In December 2015, Zach Bitter ran exactly 402.5 laps around the track at the Desert Solstice Invitational. At the end of the 100 miles, he had not only bested the previous American record by six-and-a-half minutes, but also maintained an astonishing seven-minute mile pace for almost the entirety of the 11 hours, 40 minutes, and 55 seconds.
What’s even more surprising, though, is that Bitter trains and competes on almost no carbs. At times, carbs account for as little as 5% of his diet—and Bitter insists that even we non-endurance record-holders can do the same.
Ahead of his October run in the Javelina Jundred, we asked him how he does it.
Men’s Fitness: You’ve said that you originally switched your diet because of health problems. What were they?
Zach Bitter: In high school and college, I had a whole-food type of approach to nutrition, like a lot of endurance athletes do. At that time, most of the research you’d find was based in a high-carbohydrate diet, so I skewed my nutrition that way. My diet was clean, but probably 60% carbs. Then, in 2010, I started participating in ultra-endurance events and noticed that things weren’t ideal—not being able to sleep consistently through the night, having big energy swings during the day, chronic inflammation in my ankles, things like that.
And that’s when you decided to change your diet?
Well, I was at a crossroads. One option was to scale back on training, and that wasn’t necessarily something I wanted to do. The other option was to look at what I could do nutritionally, and that’s when I met Jeff Volek, M.D., Ph.D., who’s been very influential in the high-fat approach, and I made the switch.
How did it feel at first?
It wasn’t like I had this crazy energy drop on the first day. For the first two to four weeks, there were a couple of days when I felt lethargic when I exercised, but I didn’t really notice a huge energy deficit when I was just doing routine activities, like walking around or writing on the computer or something like that.
Did you start to feel better?
Absolutely. The inflammation went away really quickly, and within a month I was sleeping way better, like getting through the night. And I noticed that my energy levels were consistent throughout the day.
What about your training?
I actually dropped the intensity in my training for about a month. I look at it like this: Stress is something you can get from all aspects of life, whether it’s from training or family or work. Drastically switching your diet is also a stressor—at least as your body first tries to learn—so I didn’t want to add another stress.
Especially for an endurance athlete, though, four weeks is a long time to take off.
I planned it for during my off-season, which is a bit of time in the middle of summer and a bit of time in those deep winter months, like January and February. Most athletes then are hitting the reset button in general, so I decided to go for it then.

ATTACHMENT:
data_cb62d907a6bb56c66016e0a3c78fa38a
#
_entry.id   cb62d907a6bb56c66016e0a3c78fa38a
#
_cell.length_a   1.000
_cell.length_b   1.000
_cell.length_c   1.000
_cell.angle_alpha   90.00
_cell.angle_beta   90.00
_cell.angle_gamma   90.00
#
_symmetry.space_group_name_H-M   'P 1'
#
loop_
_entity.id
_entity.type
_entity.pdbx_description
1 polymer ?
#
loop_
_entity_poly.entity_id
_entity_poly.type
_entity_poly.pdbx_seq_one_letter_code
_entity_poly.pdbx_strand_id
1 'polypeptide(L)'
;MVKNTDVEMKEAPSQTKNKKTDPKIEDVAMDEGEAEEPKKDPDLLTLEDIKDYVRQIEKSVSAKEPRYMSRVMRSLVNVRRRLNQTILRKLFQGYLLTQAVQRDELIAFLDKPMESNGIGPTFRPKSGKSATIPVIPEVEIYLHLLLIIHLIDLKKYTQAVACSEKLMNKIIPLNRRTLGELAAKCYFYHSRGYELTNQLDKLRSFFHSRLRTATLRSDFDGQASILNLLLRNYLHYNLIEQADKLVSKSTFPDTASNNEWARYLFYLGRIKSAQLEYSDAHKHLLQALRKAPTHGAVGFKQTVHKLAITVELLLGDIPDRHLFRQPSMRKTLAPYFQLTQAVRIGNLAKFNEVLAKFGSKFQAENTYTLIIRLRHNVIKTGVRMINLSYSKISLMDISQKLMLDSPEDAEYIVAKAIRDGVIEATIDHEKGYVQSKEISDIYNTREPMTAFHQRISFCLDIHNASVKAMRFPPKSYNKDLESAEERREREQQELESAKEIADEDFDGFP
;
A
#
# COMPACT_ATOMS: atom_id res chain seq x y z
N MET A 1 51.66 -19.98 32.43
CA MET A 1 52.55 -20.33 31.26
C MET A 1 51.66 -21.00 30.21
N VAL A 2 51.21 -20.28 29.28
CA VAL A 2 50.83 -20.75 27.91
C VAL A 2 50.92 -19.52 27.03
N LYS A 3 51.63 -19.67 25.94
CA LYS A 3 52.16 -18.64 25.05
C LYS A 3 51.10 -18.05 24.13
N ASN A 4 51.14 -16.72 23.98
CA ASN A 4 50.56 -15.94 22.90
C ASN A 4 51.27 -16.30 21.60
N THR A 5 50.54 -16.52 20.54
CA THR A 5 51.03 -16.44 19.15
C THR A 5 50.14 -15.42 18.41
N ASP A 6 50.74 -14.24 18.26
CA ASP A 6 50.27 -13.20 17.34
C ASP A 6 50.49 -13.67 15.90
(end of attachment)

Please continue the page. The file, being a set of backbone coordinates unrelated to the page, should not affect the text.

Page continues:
How did your diet change when you started to compete again?
When I’m racing, I’m able to cut my calorie intake in half. Because my body is so much more metabolically efficient at burning fat, I can rely on that a lot more readily than I would’ve been able to in the past.
But you’re working out for 20 hours a week. You aren’t nervous about losing too much weight or “bonking”?
That’s another misconception with the high-fat diet. Some people say, "Well, I’m skinny. I can’t afford to do that.” That’s misleading, really. If you do the math, even the leanest athletes you see out there—who are, like, 4–5% body fat—have enough body fat to last them for a long endurance event. If you teach your body to metabolize fat when energy levels start to dip, then your body can turn to that fat as a fuel source.
Maybe for elite athletes—but what about the rest of us?
I actually think it’s easier for those folks because they’re not asking their bodies to maximize their top performance. If I weren’t running as much, I would eat way fewer carbohydrates, and I would consume more fat because I’m not asking myself to do anything in that high-performance space. You can easily do daily tasks by metabolizing fat.
And what was the most difficult food for you to give up?
Sweet potatoes. After a month, though, I stopped even wanting them. Actually, when I’m in my higher training points, the hard part is bringing back a carbohydrate because I’ve gotten so used to enjoying some of the more savory foods.
What does a typical day of eating look like for you?
For breakfast, instead of having cereal or oatmeal, I’ll have eggs and bacon with maybe some spinach. Lunch is usually a Cobb salad, and my favorite dinner is a tri-tip steak or something like that.